Keywords: Natural Rain ; Artificial Rain ; Preferential Flow ; Seepage Water ; Soil Bacterial Communities ; Agriculture ; Chemistry
    ISSN: 0038-0717
    E-ISSN: 1879-3428
    Source: ScienceDirect Journals (Elsevier)
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  • 3
    In: it - Information Technology, 01/28/2014, Vol.56(5)
    Description: Complex network analysis is concerned with identifying statistically significant patterns in large and complex networks. A complex network is an abstract model of a complex system; it represents a well-chosen set of entities as nodes and one or more types of relationships between them as edges. Methods from complex network analysis have been used to identify small molecules called miRNAs that are able to stop breast cancer [13], to understand possible privacy breaches [9], or to analyze how humans solve complex problems [10]. As many areas in our globalized world tend to get more interconnected, the methods from complex network analysis became more important: for complex systems with an underlying network structure, the framework of complex network analysis provides the potential to identify central nodes, to describe deviating substructures, and to reveal the interaction between structure and function of complex networks. Based on this potential impact of network analysis on many fields of society, my work concentrates on understanding when to use which kind of network measure to analyze complex networks and where their limits are, a field I call network analysis literacy. This question can easily be generalized to data analysis literacy which can be even more generalized to the influence of our modern IT-systems on the individual, on organizations, and on society at large, which culminates in a new field of study called socioinformatics.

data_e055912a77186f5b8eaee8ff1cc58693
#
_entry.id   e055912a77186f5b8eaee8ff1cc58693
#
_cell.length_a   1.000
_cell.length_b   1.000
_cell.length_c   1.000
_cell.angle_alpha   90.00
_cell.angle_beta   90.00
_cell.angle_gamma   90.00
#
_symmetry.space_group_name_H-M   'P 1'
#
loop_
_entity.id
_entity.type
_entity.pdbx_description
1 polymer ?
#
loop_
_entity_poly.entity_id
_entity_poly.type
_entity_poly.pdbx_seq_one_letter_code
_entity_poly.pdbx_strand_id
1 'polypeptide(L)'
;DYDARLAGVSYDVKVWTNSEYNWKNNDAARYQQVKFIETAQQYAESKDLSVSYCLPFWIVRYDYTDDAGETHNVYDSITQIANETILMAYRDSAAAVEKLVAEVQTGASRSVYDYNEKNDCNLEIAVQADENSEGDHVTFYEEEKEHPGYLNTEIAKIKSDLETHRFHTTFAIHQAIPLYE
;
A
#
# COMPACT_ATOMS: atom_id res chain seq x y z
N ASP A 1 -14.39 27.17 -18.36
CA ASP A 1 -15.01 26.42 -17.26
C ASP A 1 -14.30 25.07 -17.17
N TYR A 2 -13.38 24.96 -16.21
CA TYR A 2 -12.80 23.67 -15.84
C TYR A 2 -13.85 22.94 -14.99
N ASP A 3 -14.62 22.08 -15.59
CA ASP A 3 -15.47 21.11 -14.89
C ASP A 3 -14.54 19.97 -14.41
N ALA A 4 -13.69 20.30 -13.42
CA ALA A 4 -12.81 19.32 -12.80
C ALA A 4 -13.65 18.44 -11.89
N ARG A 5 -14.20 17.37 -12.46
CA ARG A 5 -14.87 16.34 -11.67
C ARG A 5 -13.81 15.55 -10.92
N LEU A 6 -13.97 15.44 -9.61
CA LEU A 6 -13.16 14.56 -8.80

Keywords: Datenanalyse ; Komplexes System ; Brustkrebs ; Konzentrat ; Engineering;
    ISSN: 1611-2776
    E-ISSN: 2196-7032
    Source: Walter de Gruyter (via CrossRef)
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  • 4
    Language: English
    In: Geoderma, 01 September 2018, Vol.325, pp.37-48
    Description: Organic particles including microorganisms are a significant fraction of the mobile organic matter (MOM) pool that contributes to initial pedogenesis. Still, the dynamics and the interplay of the multitude of processes that control the mobilization, transport, and retention of MOM are vastly unclear. We studied this interplay using an ‘artificial soil’ as model for a young, unstructured soil with defined initial composition employing a novel two-layer column experiment. The upstream layer was composed of a mixture of well-defined mineral phases, a sterile organic matter source and a diverse, natural microbial inoculant mimicking an organic-rich topsoil. The downstream layer, mimicking the subsoil, was composed of the mineral phases, only. Columns were run under water-unsaturated flow conditions with multiple flow interruptions to reflect natural flow regimes and to detect possible non-equilibrium processes. Pore system changes caused by flow were inspected by scanning electron microscopy and computed micro-tomography. MOM-related physicochemical effluent parameters and bacterial community diversity and abundance were assessed by molecular analysis of the effluent and the solid phase obtained after the long-term irrigation experiment (75 d). Tomographic data showed homogeneous packing of the fine-grained media (sandy loam). During flow, the initially single-grain structured artificial soil showed no connected macropores. In total, 6% of the initial top layer organic matter was mobile. The release and transport of particulate (1.2%) and dissolved organic matter (4.8%) including bacteria were controlled by non-equilibrium conditions. Bacterial cells were released and selectively transported to downstream layer resulting in a depth-dependent and selective establishment of bacterial communities in the previously sterile artificial soil. This study underlines the importance of bacterial transport from the surface or topsoil for colonization and maturation of downstream compartments. This initial colonization of pristine surfaces is the major step in forming biogeochemical interfaces - the prominent locations of intensive biological activity and element turnover that seem to play a major role for the functioning of soil.